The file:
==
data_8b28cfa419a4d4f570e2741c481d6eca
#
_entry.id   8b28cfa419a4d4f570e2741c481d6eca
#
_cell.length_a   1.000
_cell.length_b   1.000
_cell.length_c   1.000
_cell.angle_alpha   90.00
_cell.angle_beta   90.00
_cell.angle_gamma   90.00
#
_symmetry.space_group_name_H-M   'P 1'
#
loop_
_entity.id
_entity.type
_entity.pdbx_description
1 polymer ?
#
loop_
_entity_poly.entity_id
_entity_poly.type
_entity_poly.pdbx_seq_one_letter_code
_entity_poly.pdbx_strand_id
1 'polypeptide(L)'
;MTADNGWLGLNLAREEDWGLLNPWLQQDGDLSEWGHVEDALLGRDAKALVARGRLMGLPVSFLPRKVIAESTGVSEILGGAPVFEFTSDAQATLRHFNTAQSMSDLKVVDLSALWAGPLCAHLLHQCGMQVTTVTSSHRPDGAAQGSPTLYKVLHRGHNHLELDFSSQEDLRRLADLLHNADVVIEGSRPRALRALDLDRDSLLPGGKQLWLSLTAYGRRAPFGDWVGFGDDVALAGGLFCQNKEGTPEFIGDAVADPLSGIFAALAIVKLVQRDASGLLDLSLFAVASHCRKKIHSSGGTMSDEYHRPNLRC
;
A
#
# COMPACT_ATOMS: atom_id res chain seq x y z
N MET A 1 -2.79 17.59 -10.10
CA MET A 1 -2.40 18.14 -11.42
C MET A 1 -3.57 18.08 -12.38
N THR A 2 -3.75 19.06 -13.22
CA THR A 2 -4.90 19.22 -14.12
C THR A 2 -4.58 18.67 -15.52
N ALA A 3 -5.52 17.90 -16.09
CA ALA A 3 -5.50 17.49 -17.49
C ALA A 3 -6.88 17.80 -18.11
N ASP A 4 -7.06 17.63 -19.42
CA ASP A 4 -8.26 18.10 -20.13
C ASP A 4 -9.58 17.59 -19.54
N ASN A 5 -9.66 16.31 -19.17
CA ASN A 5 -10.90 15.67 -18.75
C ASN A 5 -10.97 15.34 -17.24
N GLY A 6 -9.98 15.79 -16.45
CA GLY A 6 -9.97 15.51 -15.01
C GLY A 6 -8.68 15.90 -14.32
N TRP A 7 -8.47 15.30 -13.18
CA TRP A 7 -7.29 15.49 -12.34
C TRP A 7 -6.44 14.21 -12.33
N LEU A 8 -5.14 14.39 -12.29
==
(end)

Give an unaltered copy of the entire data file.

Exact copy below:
data_8b28cfa419a4d4f570e2741c481d6eca
#
_entry.id   8b28cfa419a4d4f570e2741c481d6eca
#
_cell.length_a   1.000
_cell.length_b   1.000
_cell.length_c   1.000
_cell.angle_alpha   90.00
_cell.angle_beta   90.00
_cell.angle_gamma   90.00
#
_symmetry.space_group_name_H-M   'P 1'
#
loop_
_entity.id
_entity.type
_entity.pdbx_description
1 polymer ?
#
loop_
_entity_poly.entity_id
_entity_poly.type
_entity_poly.pdbx_seq_one_letter_code
_entity_poly.pdbx_strand_id
1 'polypeptide(L)'
;MTADNGWLGLNLAREEDWGLLNPWLQQDGDLSEWGHVEDALLGRDAKALVARGRLMGLPVSFLPRKVIAESTGVSEILGGAPVFEFTSDAQATLRHFNTAQSMSDLKVVDLSALWAGPLCAHLLHQCGMQVTTVTSSHRPDGAAQGSPTLYKVLHRGHNHLELDFSSQEDLRRLADLLHNADVVIEGSRPRALRALDLDRDSLLPGGKQLWLSLTAYGRRAPFGDWVGFGDDVALAGGLFCQNKEGTPEFIGDAVADPLSGIFAALAIVKLVQRDASGLLDLSLFAVASHCRKKIHSSGGTMSDEYHRPNLRC
;
A
#
# COMPACT_ATOMS: atom_id res chain seq x y z
N MET A 1 -2.79 17.59 -10.10
CA MET A 1 -2.40 18.14 -11.42
C MET A 1 -3.57 18.08 -12.38
N THR A 2 -3.75 19.06 -13.22
CA THR A 2 -4.90 19.22 -14.12
C THR A 2 -4.58 18.67 -15.52
N ALA A 3 -5.52 17.90 -16.09
CA ALA A 3 -5.50 17.49 -17.49
C ALA A 3 -6.88 17.80 -18.11
N ASP A 4 -7.06 17.63 -19.42
CA ASP A 4 -8.26 18.10 -20.13
C ASP A 4 -9.58 17.59 -19.54
N ASN A 5 -9.66 16.31 -19.17
CA ASN A 5 -10.90 15.67 -18.75
C ASN A 5 -10.97 15.34 -17.24
N GLY A 6 -9.98 15.79 -16.45
CA GLY A 6 -9.97 15.51 -15.01
C GLY A 6 -8.68 15.90 -14.32
N TRP A 7 -8.47 15.30 -13.18
CA TRP A 7 -7.29 15.49 -12.34
C TRP A 7 -6.44 14.21 -12.33
N LEU A 8 -5.14 14.39 -12.29